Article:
That was probably rather crudely put. I think the most healthy churches are those that are quite interactive with bustling activity which is rooted in relationships, first to the Lord, and then to each other, and out of that to their neighborhood and world. Too many churches I suppose particularly in America, seem dependent on a superstar who if not present, makes the gathering seem not as good, or even second rate. Of course even in those cases the Spirit can work so that perhaps even more is accomplished when they are away. But generally speaking, I think this could be a problem.

Does it have to be that way? I don’t at all think so. But I also think that the best leaders will model leadership in a way which promotes the working of the Spirit through the body of Christ. There may be common steps as to how that may be done, but I think those gifted as overseers or set apart in positions such as elder or deacon especially need to pray and lead in such a way that somehow all are involved, or feel a part of God’s work, what God is doing.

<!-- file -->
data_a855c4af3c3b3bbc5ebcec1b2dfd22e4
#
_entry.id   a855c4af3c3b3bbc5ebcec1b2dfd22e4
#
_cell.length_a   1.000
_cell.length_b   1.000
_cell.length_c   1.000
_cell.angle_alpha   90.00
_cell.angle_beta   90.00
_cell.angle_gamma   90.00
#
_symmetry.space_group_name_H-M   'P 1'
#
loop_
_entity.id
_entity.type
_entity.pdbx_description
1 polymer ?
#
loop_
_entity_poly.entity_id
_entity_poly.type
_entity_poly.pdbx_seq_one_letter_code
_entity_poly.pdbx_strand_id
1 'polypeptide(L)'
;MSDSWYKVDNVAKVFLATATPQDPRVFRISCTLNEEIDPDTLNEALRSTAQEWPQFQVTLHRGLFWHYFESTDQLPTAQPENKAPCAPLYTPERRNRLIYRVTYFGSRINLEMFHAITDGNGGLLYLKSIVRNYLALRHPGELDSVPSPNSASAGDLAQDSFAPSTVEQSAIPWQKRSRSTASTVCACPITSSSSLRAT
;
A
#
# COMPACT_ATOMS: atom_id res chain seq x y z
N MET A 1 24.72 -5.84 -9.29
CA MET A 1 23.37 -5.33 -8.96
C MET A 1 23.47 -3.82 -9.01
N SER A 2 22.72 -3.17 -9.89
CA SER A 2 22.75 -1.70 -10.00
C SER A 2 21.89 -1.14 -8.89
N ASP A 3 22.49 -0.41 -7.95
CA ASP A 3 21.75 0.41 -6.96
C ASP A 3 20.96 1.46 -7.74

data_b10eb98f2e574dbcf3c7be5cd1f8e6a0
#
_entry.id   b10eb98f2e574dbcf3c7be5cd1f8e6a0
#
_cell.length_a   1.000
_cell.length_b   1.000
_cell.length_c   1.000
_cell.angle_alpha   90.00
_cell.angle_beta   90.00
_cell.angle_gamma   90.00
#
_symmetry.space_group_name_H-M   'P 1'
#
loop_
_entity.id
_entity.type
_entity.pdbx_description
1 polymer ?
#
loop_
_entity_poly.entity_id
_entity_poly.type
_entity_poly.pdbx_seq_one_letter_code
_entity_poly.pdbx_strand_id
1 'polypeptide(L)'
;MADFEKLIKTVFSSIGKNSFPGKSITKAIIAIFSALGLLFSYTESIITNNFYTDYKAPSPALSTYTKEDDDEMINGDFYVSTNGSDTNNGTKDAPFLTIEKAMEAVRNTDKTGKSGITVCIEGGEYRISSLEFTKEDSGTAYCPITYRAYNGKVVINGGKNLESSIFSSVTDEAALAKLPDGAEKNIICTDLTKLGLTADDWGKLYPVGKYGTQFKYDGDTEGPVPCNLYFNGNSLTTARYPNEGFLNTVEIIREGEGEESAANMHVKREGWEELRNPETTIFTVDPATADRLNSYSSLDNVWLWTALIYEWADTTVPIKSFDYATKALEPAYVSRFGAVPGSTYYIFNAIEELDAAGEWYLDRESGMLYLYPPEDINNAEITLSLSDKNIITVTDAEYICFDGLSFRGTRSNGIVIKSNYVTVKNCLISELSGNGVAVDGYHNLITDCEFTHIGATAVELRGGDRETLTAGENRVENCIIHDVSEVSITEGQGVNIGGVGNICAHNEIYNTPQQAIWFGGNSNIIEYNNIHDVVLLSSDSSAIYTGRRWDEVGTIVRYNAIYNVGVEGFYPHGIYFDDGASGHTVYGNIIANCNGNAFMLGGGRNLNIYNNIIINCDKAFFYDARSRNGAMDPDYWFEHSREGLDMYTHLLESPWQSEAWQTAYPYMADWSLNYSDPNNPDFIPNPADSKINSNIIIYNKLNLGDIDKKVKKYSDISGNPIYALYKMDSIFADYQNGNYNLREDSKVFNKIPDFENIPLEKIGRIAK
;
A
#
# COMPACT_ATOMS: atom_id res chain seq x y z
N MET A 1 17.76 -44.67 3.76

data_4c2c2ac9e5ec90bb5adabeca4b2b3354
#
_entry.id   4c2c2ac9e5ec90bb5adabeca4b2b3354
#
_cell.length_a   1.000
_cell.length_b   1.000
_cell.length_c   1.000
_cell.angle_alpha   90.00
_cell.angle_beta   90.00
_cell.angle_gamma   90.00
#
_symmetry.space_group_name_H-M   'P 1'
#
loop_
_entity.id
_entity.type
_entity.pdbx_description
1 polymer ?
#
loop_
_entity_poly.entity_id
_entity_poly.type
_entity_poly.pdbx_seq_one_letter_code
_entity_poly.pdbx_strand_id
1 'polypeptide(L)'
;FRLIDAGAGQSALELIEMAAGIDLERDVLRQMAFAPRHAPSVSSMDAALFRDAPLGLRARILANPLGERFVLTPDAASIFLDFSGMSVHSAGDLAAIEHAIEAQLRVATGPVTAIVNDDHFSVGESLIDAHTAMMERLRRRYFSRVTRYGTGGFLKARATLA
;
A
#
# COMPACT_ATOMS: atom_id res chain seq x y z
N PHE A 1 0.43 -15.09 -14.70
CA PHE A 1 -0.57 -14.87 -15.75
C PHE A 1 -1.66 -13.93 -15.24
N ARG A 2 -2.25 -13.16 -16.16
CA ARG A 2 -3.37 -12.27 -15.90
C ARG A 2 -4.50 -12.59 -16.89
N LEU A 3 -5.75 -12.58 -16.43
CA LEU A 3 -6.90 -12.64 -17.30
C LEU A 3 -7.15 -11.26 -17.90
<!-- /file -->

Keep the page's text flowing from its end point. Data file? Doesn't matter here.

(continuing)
It is hard to describe what I’m trying to get at, and exactly how it works out will differ since every community is composed of different people and therefore, different giftings. What might be easier to describe is what we want to avoid. A place which is dependent on only a few. In which many attend, Sunday after Sunday, but don’t contribute anything in the way of their gifting either that day or during the week. I am afraid that such fellowships will dry up and wither and die over time.

Now any church may have strong leaders, and in fact most churches do. A healthy church will likely have a pastor, or pastors along with leaders (perhaps teachers, etc.) who are gifted and do their work well, and are appreciated, even looked up to. But in those healthy churches, those same pastors and leaders will much appreciate others in the body, and God’s presence and work through them.

Perhaps this is a post which unlike the posts I like to write is more theoretical and not so much built on revealed truth. But I do believe there is a dynamic, which I’m afraid is largely, or perhaps often missing from churches. The dynamic of a thriving, growing community, in which if someone wasn’t present, would not miss a beat, since the dynamic is a Spirit-driven body.

Do I mean that a church won’t miss a leader or leaders? No, of course not. And a healthy church will be glad when they return. But a healthy church I take it, is one that is at heart a community, and not about one or more leaders everyone depends on.